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This story has been updated: Wednesday, January 9, 2008 at 6:02 p.m.
Richardson Reportedly Quits Presidential Race


Richardson Not Throwing in the Towel Yet



By Michael Coleman
Journal Washington Bureau
    MANCHESTER, N.H.— Gov. Bill Richardson vowed to stay in the Democratic presidential race Tuesday night despite finishing far behind the leaders in the New Hampshire primary.
    His second fourth-place finish this month, coming five days after taking 2 percent of the delegate count in Iowa, raised questions about how much farther down the campaign trail he'll go.
    "This race is going on and on and on," the New Mexico governor told about 150 supporters at a Manchester conference center after the New Hampshire polls closed. "As we head out West the fight goes on!"
    A smiling Richardson took the stage to supporters' chants of "We want Bill!" He said he would move his campaign on to Nevada, which holds its presidential caucuses Jan. 19.
    With about 95 percent of the New Hampshire precincts reporting, Richardson had about 5 percent of the Democratic vote here.
    F. Chris Garcia, a longtime political science professor at the University of New Mexico, said Richardson's failure to capture at least 10 percent of the New Hampshire vote is an omen for his campaign.
    "It was very symbolically significant to get double digits," Garcia said. "It would have strengthened his hand and encouraged his supporters.
    "Momentum is very important in politics, and he's not gaining any momentum," Garcia said.
    Richardson, who has invested at least a year in his national campaign, left New Hampshire on Tuesday night to return to New Mexico. A 30-day state legislative session convenes in Santa Fe on Jan. 15.
    The governor's aides said he will resume his presidential campaigning in Nevada later this week.
    Richardson told voters this week that he needed to finish in the top three in New Hampshire, but in brief comments to the Journal Tuesday night, Richardson said he wanted to test his appeal in the West.
    "We're going to spend a couple of days in New Mexico and then get ready for Nevada," Richardson said. "I want to see how we do out West."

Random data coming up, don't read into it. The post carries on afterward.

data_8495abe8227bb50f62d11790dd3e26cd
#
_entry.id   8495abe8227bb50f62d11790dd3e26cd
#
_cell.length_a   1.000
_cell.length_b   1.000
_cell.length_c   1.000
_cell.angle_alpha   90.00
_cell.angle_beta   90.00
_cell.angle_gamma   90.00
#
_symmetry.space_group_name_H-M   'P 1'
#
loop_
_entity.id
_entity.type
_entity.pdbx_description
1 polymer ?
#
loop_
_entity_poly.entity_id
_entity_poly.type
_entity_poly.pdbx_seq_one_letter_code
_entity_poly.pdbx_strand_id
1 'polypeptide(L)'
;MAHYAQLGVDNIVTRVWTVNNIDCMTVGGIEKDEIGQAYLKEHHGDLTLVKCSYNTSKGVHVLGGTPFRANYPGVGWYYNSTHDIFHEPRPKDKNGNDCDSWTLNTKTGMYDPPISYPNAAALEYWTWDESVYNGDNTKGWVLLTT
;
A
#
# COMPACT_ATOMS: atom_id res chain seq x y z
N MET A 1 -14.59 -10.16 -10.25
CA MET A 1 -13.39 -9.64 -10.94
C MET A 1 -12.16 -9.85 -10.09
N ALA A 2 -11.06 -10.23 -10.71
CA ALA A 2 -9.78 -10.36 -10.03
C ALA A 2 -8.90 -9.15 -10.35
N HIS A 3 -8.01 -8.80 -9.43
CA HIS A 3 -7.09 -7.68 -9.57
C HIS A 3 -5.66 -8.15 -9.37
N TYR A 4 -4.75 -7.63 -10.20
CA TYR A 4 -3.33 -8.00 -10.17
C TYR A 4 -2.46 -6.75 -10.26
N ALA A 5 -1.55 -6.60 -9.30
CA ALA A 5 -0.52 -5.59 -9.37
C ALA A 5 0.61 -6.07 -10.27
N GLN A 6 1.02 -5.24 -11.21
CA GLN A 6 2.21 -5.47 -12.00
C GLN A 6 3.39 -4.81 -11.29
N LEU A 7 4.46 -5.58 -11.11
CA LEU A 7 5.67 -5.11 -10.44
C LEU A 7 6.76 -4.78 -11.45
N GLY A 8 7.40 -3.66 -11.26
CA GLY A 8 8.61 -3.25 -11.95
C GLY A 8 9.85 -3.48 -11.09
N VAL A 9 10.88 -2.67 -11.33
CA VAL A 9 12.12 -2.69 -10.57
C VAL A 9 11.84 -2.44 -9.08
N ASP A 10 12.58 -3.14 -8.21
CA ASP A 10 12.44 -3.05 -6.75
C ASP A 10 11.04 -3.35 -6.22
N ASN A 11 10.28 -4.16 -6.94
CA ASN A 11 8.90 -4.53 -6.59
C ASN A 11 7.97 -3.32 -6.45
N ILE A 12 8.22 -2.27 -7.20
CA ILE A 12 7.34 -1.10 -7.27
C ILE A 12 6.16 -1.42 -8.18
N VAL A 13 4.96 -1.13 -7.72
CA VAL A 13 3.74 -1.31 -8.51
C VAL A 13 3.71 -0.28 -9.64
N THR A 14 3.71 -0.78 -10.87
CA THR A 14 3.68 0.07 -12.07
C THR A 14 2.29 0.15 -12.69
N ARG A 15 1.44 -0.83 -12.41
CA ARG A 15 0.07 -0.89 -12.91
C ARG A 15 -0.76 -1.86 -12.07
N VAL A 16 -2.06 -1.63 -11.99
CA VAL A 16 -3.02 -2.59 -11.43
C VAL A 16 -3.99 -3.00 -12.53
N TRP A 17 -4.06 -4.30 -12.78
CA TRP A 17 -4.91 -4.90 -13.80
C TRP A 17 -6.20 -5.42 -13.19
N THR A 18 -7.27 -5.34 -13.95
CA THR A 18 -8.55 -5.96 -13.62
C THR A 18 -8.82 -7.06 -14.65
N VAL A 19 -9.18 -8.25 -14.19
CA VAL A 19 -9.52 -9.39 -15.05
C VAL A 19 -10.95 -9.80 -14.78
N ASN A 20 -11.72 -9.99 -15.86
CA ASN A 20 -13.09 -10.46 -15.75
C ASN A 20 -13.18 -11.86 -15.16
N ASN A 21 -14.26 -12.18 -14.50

Disappointed supporters
    Michael Griffith, a Richardson supporter who used vacation time to campaign in New Hampshire, nursed a martini at the bar after the Manchester conference center event Tuesday night.
    "It's been an uphill battle, but he had the best experience of anyone running," a melancholy-looking Griffith said.
    Richardson arrived in New Hampshire on Friday politically wounded from his low finish in the Iowa caucuses. But he quickly tried to convince voters he was happy to be in the "final four."
    He retained his seat for Saturday night's Democratic debate at Saint Anselm College here and, afterward, many New Hampshire voters told him it was his best performance.
    Although Richardson spent more time and money in Iowa, he also invested heavily in New Hampshire, with a paid staff of more than 40 and eight field offices. But he was unable to afford television advertisements in the waning days of the campaign and the national media mostly ignored him.
    Richardson began traveling to New Hampshire with his eye on a presidential bid in late 2005. He returned frequently, wooing potential voters at chambers of commerce, senior centers, local diners and dozens of small gatherings in private homes.
    When Richardson marched in the 2006 Manchester St. Patrick's Day parade wearing three shades of green, many spectators said they had only a vague idea of who he was, but they liked his personality.
    "You know I'm really Irish, right?" the Hispanic governor would often joke with New Hampshire voters, many of whom are of Irish descent.
    But the New Hampshire goodwill never translated into solid political support.
    In the end, Richardson's personality, experience and plain old hard work couldn't trump the broad name recognition and well-honed messages of his better-funded Democratic rivals.
   
'Timing was miserable'
    Paul Manuel, director of the Institute of Politics at Saint Anselm College here, said Richardson's resume was an afterthought in a New Hampshire campaign that suddenly focused on change, or new blood, instead of experience.
    "His timing was miserable," Manuel said. "Everyone knows he is eminently qualified. Obama wouldn't even be in the running if experience was the test. Change really is what's driving this election."
    As he had throughout the campaign, Richardson spent his final days in New Hampshire arguing to anyone who would listen that he was the only candidate who would quickly end the war in Iraq and bring American troops home.
    Dick Bouley, a longtime New Hampshire lobbyist who served as Richardson's chairman in the state, said Richardson worked as hard as anybody in the race, but found it especially tough to vault into contention coming out of Iowa with a 2 percent showing.
    "It makes it very difficult," Bouley said.